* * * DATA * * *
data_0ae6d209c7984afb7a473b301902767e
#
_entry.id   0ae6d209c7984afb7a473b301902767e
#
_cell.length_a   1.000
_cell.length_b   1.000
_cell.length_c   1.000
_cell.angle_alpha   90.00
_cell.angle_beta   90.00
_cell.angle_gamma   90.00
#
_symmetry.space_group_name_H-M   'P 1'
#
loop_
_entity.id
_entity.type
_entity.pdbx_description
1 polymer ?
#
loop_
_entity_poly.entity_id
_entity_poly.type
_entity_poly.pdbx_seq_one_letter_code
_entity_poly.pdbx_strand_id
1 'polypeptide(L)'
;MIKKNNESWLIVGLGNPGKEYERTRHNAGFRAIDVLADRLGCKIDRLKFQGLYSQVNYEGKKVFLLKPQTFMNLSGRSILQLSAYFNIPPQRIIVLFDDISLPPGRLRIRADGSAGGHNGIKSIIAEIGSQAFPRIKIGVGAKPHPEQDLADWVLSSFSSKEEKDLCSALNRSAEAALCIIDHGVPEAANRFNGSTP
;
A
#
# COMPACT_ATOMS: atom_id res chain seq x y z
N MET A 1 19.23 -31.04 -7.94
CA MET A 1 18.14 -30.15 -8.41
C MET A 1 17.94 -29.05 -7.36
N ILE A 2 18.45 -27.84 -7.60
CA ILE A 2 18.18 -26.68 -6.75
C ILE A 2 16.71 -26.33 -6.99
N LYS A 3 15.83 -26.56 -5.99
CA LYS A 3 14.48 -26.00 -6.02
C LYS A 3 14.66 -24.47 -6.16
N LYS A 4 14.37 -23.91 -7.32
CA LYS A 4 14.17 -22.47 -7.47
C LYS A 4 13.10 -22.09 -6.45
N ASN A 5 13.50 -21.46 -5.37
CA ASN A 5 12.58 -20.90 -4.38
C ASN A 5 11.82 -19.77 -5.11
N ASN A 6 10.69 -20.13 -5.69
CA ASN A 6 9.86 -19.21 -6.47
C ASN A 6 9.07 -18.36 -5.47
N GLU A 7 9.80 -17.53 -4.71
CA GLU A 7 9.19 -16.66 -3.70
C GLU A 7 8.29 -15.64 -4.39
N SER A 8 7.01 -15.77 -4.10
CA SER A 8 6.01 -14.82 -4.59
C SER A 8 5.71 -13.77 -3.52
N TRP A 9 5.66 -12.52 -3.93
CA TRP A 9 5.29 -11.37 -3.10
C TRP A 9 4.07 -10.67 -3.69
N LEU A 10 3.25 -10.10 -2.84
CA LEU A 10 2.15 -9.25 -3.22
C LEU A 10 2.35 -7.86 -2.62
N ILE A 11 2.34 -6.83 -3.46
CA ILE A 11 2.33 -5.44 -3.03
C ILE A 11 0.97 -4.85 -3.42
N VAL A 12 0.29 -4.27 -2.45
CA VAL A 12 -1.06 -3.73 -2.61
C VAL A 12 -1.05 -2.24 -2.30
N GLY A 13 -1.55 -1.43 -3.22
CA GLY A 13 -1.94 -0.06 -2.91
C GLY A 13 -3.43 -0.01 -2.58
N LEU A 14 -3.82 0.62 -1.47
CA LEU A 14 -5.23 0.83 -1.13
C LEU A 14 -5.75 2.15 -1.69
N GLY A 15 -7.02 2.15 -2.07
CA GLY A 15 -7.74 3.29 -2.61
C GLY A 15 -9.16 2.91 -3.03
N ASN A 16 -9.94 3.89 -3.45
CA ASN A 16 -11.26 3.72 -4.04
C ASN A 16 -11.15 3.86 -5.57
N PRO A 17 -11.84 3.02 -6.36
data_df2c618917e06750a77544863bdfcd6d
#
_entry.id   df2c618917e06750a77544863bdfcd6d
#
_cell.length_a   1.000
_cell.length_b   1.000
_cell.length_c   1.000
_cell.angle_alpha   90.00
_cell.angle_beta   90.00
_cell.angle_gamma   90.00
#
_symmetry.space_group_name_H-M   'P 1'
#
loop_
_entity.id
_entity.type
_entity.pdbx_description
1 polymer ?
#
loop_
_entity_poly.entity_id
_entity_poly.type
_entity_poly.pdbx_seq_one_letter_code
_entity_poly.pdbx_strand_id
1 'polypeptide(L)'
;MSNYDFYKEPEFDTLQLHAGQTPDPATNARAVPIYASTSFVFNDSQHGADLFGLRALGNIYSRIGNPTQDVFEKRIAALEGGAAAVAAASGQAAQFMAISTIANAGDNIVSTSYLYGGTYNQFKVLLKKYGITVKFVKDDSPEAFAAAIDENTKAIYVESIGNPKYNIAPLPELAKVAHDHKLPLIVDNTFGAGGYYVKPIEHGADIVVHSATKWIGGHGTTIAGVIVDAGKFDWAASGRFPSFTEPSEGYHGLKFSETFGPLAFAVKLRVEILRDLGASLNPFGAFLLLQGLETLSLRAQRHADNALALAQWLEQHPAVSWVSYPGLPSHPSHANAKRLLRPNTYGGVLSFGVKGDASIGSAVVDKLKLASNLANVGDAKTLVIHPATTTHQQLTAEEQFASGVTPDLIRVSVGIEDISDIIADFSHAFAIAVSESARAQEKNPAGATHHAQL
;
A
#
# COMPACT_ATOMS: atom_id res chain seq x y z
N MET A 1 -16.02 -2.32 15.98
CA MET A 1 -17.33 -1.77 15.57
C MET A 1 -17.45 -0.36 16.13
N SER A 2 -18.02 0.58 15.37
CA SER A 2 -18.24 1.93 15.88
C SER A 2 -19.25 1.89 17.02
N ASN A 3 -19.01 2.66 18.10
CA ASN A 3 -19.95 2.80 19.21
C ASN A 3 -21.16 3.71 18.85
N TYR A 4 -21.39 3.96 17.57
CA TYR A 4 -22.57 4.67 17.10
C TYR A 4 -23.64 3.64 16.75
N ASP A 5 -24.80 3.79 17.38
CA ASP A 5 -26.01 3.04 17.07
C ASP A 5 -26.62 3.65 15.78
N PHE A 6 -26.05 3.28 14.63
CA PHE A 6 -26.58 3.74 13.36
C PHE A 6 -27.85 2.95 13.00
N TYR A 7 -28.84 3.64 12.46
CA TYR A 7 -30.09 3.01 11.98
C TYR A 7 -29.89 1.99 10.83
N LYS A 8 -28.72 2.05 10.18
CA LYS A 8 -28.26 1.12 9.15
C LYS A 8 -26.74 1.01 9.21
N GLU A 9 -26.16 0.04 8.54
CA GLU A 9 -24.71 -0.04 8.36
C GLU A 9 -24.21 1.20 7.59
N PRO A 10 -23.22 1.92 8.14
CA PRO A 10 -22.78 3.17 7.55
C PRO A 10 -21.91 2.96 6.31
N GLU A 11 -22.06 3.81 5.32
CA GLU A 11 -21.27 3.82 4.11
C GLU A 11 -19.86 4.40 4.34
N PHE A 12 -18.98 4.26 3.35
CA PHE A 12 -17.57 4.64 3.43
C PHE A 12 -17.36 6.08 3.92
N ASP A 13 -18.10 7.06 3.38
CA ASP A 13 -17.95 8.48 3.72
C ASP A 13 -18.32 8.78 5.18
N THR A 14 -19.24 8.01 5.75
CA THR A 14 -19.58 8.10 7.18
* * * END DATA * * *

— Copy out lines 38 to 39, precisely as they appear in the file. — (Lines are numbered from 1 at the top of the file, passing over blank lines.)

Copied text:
CA LYS A 3 14.48 -26.00 -6.02
C LYS A 3 14.66 -24.47 -6.16